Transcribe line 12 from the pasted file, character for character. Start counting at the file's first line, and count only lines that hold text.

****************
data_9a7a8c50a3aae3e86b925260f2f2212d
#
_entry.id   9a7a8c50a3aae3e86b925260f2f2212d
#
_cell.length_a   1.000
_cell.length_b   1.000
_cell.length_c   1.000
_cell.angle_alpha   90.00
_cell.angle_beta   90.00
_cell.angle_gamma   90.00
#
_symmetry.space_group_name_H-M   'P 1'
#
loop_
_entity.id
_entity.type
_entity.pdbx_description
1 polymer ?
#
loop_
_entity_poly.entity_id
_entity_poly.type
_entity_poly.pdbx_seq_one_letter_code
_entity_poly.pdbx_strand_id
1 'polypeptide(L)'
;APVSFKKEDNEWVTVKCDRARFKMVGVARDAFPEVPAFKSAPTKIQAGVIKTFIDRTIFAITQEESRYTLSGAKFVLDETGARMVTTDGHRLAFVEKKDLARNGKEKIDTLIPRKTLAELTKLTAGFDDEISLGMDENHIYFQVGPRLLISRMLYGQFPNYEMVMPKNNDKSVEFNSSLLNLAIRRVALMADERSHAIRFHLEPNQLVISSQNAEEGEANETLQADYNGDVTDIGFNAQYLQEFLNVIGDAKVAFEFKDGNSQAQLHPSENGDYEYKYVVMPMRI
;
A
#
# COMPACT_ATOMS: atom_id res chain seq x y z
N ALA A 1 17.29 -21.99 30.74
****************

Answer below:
_symmetry.space_group_name_H-M   'P 1'